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Dan Adelman has been a key player at Nintendo of America for nearly a decade. As head of digital content and development Adelman was the man in charge of Nintendo's indie program, reaching out to make sure that games like Shovel Knight, Cave Story, and World of Goo make it to Nintendo eShop. Recently, he announced that he had decided to part ways with Nintendo, but his work with indie developers continues. 

Adelman continues to help indie developers with the business and marketing end of the industry, and recently announced Axiom Verge as his first post-Nintendo project. We caught up with him for an interview and discussed life at Nintendo, life after Nintendo, the state of the indie market, and more. Check it all out by clicking below!

With Hyrule Warriors now available in all territories I polled our viewers yesterday to see if you think Nintendo should make more crossover games. An overwhelming majority voted in favor of the idea, and I agree. Although it's important that Nintendo maintains the quality of their characters and games, working with third-party partners on crossover games creates new opportunities and new fans. Hit the jump to see why!

Not long ago, we at Gamnesia launched a news recap show; a weekly video in which we cover the last week's worth of gaming news with a bit of comedy flair. The show has been running for four episodes now, but the trouble is, we still don't have a name! But this week, the show is on hiatus so that I have time to review Hyrule Warriors, which just launched today, so it's a perfect opportunity to spend some time off of production and just brainstorm. So we're hoping you guys would share your ideas!

We haven't been able to think of a name that we all really love, and so we're hoping you guys could share your ideas. Personally, I'm thinking of calling it "Regame," a name suggested by a fan in the comments of the very first video. It's nice, succinct, and it implies the purpose of the show in its name. But again, like I said, we haven't heard a name that really grabs us immediately, and while "Regame" is nice, it doesn't have that shazam that we're hoping to find.

So, what do you guys think? Do you have any ideas for the name of our show? What do you think of the name "Regame?" The show is inspired in part by Jon Stewart and John Oliver's programs, so perhaps even something more along the lines of "The Daily Show" could work. Please let us know in the comments— we're happy to hear from you!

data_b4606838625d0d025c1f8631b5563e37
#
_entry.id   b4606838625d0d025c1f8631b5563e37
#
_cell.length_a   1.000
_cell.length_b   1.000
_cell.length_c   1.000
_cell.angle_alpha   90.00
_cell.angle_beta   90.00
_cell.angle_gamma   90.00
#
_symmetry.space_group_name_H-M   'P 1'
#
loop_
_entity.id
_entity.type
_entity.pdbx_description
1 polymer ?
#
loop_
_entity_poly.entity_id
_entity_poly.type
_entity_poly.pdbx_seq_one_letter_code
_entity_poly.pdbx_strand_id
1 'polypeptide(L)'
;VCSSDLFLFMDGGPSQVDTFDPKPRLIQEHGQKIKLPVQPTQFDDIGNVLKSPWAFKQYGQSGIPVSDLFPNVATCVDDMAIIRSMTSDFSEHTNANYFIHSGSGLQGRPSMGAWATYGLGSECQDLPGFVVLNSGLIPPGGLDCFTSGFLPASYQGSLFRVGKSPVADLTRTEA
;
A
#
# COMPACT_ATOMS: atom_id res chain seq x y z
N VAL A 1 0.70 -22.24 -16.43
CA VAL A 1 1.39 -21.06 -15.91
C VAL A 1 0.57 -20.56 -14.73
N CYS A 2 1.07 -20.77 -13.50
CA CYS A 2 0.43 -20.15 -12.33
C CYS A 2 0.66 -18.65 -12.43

Heya folks! It's been a while since our announcement that we'll be doing a series of game development tutorials right here on Gamnesia. I am sorry we weren't able to start earlier, but it took a while to prepare everything and figure out the best way to tackle a not-so-small task. That being said, the entire tutorial series is pretty much ready and will be published bi-weekly right here on Gamnesia. 

The vote was overwhelmingly in favor for the Unity Engine, so that's the first thing we'll be looking at. Let's get a few basic things out of the way:

  1. We will be working with Unity 4.5. I will be demonstrating using the Pro version but I will limit the content shown to what's available in the Basic version.
  2. Tutorials will mostly consist of text tutorials with video tutorials interwoven where needed (such as in creating art assets)
  3. We will be working on a Robots vs. Zombies game and the lessons will encompass everything - coding, modeling, texturing etc.
  4. I will be using Maya and Photoshop for 3D and 2D respectively, but you can replace these with Blender and GIMP.
  5. I will be doing all the programming in Visual Studio, and I encourage you to do so as well. Visual Studio Express is free and blows Unity's MonoDevelop out of the water. If you are on a Mac I'm afraid you'll have to live with MonoDevelop though.

Get your coding hats on and jump right in!

I've had mixed feelings about The Legend of Zelda for Wii U from the moment it was first unveiled at E3 2014. On the one hand, the world Nintendo has presented so far is lush, beautiful, and open in a way we haven't seen since Twilight Princess's Hyrule Field. If Eiji Aonuma is to be believed, this new world is basically a modern iteration on the truly open, “go anywhere you want” overworld from The Legend of Zelda. No complaints there—there hasn't been a Zelda game since, that has truly embodied the qualities of the original.